“Exposure doesn’t fix anything,” I remember RM Vaughan saying on a CBC bit years ago. He was one of those media pundits for a time and added an edge to the panel who essentially gathered every week to discuss crazy cultural things. RM was found dead last week in New Brunswick from an apparent suicide. I am, like many still in shock. Like many more articulate than I who have been sharing their thoughts on him, here is some of my initial thinking.
He and I shared a few things in common; we both felt that class played an integral role in the success of artists in Canada, that platforms like Facebook were completely changing the way people interacted with art and art making, and that thinking anything actually mattered more than love in this world was insane.
I remember at an exhibition at Olga Korper’s a few years ago Richard said to me under his breath, “I get that artists deserve to make an income but only a handful of people on this earth can buy a thirty thousand dollar painting. Why are we all part of keeping this world alive?” That and many, many other discussions permeated my experience with him. More often than not I agreed however when I didn’t I made him smile as my opinions I could tell made him think even if he didn’t agree. He was like that – open minded. He was a wonderful adversary in many ways because we both knew we were on the same side, even though I had a lot more faith in institutions and business than he did. But I was luckier than him. I was a cute, white chick with biological parents who wanted me. You win the lottery right there really.
Ultimately though Richard, like so many people have said over the last few days, was an enormous booster of mine too. He asked nothing in return. Ever. He was just unconditional and supportive of what I was doing.
But back to his comment, “Exposure doesn’t fix anything.” Or something like that. He meant that being seen, being trended was fleeting, a part of the mixed up social media scramble to make something stick – and make something stick quickly. No one understood this better than RM. I wish he had wrote more about it but in my opinion he was the most eloquent writer about digital in Canada. He took one look at these things, these online platforms where hubris and nihilism have come to reign and realized right away that though they allowed for so many more voices desperately needed in a tiny meritocracy like the Canadian contemporary art world, ultimately they were not going to directly solve any of our problems.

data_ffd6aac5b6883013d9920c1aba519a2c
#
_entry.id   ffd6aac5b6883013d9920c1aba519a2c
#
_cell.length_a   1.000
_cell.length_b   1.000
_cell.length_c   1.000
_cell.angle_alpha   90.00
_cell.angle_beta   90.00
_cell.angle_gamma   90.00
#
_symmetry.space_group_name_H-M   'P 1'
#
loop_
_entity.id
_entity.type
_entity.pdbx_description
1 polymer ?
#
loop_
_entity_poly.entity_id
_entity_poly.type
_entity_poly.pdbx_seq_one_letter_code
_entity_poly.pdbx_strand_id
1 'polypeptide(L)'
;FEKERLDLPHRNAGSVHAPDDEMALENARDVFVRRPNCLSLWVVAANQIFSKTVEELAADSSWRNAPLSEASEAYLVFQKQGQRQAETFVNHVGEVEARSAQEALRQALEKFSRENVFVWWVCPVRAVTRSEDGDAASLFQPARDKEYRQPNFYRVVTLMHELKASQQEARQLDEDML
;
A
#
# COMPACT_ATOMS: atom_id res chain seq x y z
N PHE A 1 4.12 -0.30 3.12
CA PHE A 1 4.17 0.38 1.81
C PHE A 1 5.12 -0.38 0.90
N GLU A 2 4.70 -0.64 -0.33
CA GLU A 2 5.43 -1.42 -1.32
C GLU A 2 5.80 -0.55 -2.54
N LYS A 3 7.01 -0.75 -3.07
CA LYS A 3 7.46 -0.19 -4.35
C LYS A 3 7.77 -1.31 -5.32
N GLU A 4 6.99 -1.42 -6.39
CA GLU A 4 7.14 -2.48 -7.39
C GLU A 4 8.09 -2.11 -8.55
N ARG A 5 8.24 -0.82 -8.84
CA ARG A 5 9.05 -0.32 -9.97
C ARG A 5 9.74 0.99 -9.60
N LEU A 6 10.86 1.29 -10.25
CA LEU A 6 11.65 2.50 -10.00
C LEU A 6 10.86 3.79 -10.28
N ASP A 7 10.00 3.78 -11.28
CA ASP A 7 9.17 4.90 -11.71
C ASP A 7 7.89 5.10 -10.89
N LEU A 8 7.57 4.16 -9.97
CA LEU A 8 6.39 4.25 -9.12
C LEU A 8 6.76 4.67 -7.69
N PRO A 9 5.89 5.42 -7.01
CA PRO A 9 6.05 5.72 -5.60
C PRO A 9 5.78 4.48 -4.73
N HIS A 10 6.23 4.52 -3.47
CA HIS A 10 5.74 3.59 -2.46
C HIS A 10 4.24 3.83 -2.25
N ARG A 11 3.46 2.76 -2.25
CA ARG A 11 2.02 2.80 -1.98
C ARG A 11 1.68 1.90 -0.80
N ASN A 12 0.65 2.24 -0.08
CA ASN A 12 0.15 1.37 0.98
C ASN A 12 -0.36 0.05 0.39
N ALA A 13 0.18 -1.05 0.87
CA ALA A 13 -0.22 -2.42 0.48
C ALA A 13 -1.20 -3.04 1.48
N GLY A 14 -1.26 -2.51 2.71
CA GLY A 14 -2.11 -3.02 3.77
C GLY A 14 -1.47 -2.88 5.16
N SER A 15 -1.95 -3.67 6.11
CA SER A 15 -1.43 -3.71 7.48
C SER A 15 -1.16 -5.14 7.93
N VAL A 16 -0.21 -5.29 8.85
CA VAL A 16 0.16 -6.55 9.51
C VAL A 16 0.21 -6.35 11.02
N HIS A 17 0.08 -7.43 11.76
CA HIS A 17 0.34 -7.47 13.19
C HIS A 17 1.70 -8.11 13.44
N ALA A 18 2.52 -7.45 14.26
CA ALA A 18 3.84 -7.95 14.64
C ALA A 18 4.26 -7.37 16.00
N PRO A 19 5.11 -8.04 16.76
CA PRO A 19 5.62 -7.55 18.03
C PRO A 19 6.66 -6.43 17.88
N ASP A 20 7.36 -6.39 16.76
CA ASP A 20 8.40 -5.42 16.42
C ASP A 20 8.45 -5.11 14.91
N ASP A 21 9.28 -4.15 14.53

I got to know Richard like most people, in the 90s at Buddies. Over time we came to be fairly good friends however I saw him more often than not with the extraordinary Kirsten Johnson – an artist who deserves, like Richard did to be a much, much bigger deal in this country. In many ways she is our Cindy Sherman. They were two peas in a pod. Loved each other. Kirsten has these fantastic parties where just about everyone is extraordinary, like ‘Paris in the 20s’. Richard was a constant fixture and always with something he just made for her or a box of dollar store things he would hand out. These are two people who made me realize in art there can be love.
I have such a strong memory of Richard smiling warmly at me when I once drunkenly tried to say he was like our Alfred Stieglitz but couldn’t pronounce the name correctly. He patiently corrected me three or four times.
His life as an essayist was not without drama. Something I was grateful for – us Canadians tend to never want to rock the canoe. A few years ago Richard had the audacity to suggest that there was a financial hierarchy in the art world and that artists were at the bottom of a pyramid of administrators and bureaucrats. The article touched off a firestorm I had not seen in my community in years until the current pandemic. Whether or not you agreed with his premise, he began a conversation that did not exist prior. I actually don’t think basic income would be taking off in the art community had RM not pointed out how important it is for artists to make some kind of regular income. He underscored precarity with controversy. Audacious yes, and brave.
Richard was always only ever trying to help. He saw inequality everywhere and felt we all needed to try harder to make things fair. He also saw creativity everywhere too. This to me is a gift. Bored during the pandemic he created dioramas for squirrels to interact with, he posted politicians with their kindred spirits (Erin O’Toole a potato, Justin Trudeau an otter), and essentially jumped on Facebook threads to flirt, add bon mots and make us all laugh. Sometimes out loud. No one was funnier.
Courage, intelligence, eloquence and wit above everyone is how I think of Richard. Anyone who can leave New Brunswick as a young, gay outsider, make their way to cold, hipster Toronto and end up published, celebrated, in the national news paper and on the CBC has a kind of moxy that will be sorely missed. But mostly it was love I felt when I was with him, his warmth. In a world of cool he was warm.